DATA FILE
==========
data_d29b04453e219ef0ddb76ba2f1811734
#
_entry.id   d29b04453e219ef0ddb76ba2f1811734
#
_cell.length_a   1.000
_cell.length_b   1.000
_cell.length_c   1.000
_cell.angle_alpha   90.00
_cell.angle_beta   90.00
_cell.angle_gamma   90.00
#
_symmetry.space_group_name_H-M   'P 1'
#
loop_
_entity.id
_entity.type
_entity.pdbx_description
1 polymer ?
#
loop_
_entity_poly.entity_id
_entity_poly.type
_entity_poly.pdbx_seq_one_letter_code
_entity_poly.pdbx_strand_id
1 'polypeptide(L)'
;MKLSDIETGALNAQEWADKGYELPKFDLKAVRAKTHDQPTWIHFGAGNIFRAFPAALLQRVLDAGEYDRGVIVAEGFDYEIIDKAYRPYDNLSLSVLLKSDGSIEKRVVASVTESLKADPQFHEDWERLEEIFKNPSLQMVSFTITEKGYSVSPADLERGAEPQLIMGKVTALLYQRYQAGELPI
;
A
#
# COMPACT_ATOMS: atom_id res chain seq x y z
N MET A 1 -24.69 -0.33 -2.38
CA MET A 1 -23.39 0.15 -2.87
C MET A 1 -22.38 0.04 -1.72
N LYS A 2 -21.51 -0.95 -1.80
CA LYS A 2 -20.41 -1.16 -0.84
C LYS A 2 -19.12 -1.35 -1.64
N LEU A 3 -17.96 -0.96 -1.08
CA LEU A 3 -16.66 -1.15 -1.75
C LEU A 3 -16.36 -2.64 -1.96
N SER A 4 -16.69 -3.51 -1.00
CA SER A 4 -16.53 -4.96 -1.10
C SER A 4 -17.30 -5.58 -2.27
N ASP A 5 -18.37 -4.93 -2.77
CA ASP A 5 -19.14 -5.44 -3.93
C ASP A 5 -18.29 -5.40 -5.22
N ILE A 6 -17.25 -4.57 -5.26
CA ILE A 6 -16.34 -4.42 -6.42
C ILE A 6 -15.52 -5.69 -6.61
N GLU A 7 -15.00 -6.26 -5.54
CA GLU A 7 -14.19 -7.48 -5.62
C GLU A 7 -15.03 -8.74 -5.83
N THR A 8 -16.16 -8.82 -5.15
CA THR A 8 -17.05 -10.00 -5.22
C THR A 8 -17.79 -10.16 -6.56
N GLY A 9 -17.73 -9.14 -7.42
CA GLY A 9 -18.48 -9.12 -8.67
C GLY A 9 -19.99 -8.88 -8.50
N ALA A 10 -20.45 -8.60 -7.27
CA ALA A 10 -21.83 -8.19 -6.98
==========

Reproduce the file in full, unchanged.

data_d29b04453e219ef0ddb76ba2f1811734
#
_entry.id   d29b04453e219ef0ddb76ba2f1811734
#
_cell.length_a   1.000
_cell.length_b   1.000
_cell.length_c   1.000
_cell.angle_alpha   90.00
_cell.angle_beta   90.00
_cell.angle_gamma   90.00
#
_symmetry.space_group_name_H-M   'P 1'
#
loop_
_entity.id
_entity.type
_entity.pdbx_description
1 polymer ?
#
loop_
_entity_poly.entity_id
_entity_poly.type
_entity_poly.pdbx_seq_one_letter_code
_entity_poly.pdbx_strand_id
1 'polypeptide(L)'
;MKLSDIETGALNAQEWADKGYELPKFDLKAVRAKTHDQPTWIHFGAGNIFRAFPAALLQRVLDAGEYDRGVIVAEGFDYEIIDKAYRPYDNLSLSVLLKSDGSIEKRVVASVTESLKADPQFHEDWERLEEIFKNPSLQMVSFTITEKGYSVSPADLERGAEPQLIMGKVTALLYQRYQAGELPI
;
A
#
# COMPACT_ATOMS: atom_id res chain seq x y z
N MET A 1 -24.69 -0.33 -2.38
CA MET A 1 -23.39 0.15 -2.87
C MET A 1 -22.38 0.04 -1.72
N LYS A 2 -21.51 -0.95 -1.80
CA LYS A 2 -20.41 -1.16 -0.84
C LYS A 2 -19.12 -1.35 -1.64
N LEU A 3 -17.96 -0.96 -1.08
CA LEU A 3 -16.66 -1.15 -1.75
C LEU A 3 -16.36 -2.64 -1.96
N SER A 4 -16.69 -3.51 -1.00
CA SER A 4 -16.53 -4.96 -1.10
C SER A 4 -17.30 -5.58 -2.27
N ASP A 5 -18.37 -4.93 -2.77
CA ASP A 5 -19.14 -5.44 -3.93
C ASP A 5 -18.29 -5.40 -5.22
N ILE A 6 -17.25 -4.57 -5.26
CA ILE A 6 -16.34 -4.42 -6.42
C ILE A 6 -15.52 -5.69 -6.61
N GLU A 7 -15.00 -6.26 -5.54
CA GLU A 7 -14.19 -7.48 -5.62
C GLU A 7 -15.03 -8.74 -5.83
N THR A 8 -16.16 -8.82 -5.15
CA THR A 8 -17.05 -10.00 -5.22
C THR A 8 -17.79 -10.16 -6.56
N GLY A 9 -17.73 -9.14 -7.42
CA GLY A 9 -18.48 -9.12 -8.67
C GLY A 9 -19.99 -8.88 -8.50
N ALA A 10 -20.45 -8.60 -7.27
CA ALA A 10 -21.83 -8.19 -6.98